Chris O'Bara, a biologist with the division explains, "Our fisheries staff conducts fish health surveys where we go out and collect fish from rivers and lakes and do check ups in terms of how fish are doing as far as disease and pathogens. In 2011, we conducted the surveys and found a virus called large mouth bass virus, which is not just endemic to bass but to sunfish, too."
This is bad news for bass, but for those of us who enjoy catching, cooking and eating bass, well, we're good to go.
"It's not harmful to humans to eat, and the fish are still safe to eat. What we have is a concern as to transmitting the disease to other water bodies, and with the upcoming fishing season, and people going out and enjoying our water, there are a few things we can do to slow down the transmission of diseases, not just large mouth virus." says O'Bara.
You don't have to be a fish biologist to help stop, or at least minimize the risk of spreading the virus when you go fishing. O'Bara says with a few simple cautionary procedures, you can play a major role in keeping the virus from spreading. It all starts after you get your bass on board your boat or on shore, the whole idea is to reduce stress on the fish.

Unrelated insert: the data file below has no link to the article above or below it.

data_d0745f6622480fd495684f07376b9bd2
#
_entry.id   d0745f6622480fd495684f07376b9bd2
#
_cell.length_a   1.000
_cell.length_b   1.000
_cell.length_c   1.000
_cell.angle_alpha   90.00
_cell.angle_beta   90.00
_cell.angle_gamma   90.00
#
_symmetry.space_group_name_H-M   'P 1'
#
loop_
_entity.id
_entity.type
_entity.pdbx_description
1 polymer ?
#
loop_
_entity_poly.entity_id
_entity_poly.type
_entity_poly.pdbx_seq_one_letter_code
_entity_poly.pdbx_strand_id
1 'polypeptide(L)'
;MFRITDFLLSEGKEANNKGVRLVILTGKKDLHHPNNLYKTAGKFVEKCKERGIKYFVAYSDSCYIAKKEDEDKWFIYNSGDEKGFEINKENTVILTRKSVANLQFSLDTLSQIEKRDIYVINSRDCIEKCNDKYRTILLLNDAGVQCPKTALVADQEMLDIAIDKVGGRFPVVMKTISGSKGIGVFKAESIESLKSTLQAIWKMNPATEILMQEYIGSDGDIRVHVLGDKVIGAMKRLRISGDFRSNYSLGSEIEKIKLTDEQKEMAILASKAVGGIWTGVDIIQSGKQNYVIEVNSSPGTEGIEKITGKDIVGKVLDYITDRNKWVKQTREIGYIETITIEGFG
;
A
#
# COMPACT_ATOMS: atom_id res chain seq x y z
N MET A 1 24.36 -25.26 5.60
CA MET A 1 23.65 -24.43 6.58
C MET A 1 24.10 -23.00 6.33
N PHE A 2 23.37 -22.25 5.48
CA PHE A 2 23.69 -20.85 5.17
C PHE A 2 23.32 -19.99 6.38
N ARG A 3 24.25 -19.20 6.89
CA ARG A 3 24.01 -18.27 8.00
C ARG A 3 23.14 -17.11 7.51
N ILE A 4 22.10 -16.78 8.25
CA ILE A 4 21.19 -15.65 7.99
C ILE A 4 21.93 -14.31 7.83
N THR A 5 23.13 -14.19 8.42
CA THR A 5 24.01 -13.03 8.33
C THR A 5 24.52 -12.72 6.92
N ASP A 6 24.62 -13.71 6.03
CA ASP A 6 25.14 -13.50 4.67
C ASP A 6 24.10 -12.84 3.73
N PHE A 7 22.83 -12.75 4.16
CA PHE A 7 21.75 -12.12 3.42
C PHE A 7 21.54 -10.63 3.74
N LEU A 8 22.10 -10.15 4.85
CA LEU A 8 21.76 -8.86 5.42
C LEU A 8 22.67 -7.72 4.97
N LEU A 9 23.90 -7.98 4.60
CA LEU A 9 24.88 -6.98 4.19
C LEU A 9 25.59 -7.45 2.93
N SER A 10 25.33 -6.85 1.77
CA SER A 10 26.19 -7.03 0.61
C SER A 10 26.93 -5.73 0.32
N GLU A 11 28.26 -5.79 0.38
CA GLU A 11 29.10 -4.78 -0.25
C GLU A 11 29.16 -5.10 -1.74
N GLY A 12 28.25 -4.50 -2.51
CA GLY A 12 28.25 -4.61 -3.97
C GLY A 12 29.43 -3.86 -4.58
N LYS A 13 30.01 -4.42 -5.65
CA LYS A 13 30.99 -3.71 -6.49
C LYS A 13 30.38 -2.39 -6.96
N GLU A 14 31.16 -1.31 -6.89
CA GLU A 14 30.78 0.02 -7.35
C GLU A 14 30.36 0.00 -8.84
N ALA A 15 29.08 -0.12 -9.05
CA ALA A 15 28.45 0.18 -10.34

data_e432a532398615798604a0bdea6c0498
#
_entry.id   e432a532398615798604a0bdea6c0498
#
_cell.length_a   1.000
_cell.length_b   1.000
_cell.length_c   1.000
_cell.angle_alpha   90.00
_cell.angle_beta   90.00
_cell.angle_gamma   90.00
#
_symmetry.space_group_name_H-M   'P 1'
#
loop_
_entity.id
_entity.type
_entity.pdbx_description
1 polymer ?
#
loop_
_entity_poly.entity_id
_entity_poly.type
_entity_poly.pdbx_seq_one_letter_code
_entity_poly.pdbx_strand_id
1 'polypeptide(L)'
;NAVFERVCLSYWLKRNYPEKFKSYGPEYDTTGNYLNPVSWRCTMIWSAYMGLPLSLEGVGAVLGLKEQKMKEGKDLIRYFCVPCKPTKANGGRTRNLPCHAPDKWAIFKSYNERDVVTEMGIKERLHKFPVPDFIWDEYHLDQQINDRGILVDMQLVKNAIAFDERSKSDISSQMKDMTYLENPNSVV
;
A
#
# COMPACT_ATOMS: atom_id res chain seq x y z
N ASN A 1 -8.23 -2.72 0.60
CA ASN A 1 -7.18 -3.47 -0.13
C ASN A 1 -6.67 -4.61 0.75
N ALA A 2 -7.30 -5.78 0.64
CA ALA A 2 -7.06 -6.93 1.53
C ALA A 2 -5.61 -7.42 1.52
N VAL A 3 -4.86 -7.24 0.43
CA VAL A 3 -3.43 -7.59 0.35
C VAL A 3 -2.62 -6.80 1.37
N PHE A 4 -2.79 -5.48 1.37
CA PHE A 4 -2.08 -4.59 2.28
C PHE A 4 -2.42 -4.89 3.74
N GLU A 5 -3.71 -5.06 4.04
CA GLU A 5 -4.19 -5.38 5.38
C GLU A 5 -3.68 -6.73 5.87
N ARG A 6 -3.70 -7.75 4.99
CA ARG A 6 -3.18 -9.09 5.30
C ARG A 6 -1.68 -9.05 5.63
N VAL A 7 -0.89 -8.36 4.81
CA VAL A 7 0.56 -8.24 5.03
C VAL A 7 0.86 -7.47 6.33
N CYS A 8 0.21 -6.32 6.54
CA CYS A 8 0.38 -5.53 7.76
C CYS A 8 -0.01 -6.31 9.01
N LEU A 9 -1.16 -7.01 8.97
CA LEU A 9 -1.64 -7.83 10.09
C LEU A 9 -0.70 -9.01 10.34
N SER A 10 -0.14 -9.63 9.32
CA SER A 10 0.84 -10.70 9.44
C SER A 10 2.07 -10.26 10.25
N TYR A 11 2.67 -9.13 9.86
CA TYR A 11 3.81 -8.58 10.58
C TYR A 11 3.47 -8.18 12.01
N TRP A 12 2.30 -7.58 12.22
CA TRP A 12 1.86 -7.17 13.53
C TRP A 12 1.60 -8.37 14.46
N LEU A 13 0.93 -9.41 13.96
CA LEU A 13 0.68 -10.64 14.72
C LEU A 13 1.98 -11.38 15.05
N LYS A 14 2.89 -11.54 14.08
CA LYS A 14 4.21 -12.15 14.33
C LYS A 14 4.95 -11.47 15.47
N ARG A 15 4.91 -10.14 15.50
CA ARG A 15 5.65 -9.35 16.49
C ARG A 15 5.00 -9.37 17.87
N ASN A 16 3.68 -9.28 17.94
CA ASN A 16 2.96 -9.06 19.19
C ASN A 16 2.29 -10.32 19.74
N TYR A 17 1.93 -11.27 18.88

"If you do decide to release the fish, release the fish right away, that will reduce stress on the fish. Another is if you do want to hold a fish in a live well, make sure you have good water quality. We don't want to move fish from one body of water to another and we don't want to move water from one body to another." says O'Bara.
Like other threats to our environment, by working together to help take care of our wildlife, we can help protect our future enjoyment of the great outdoors.
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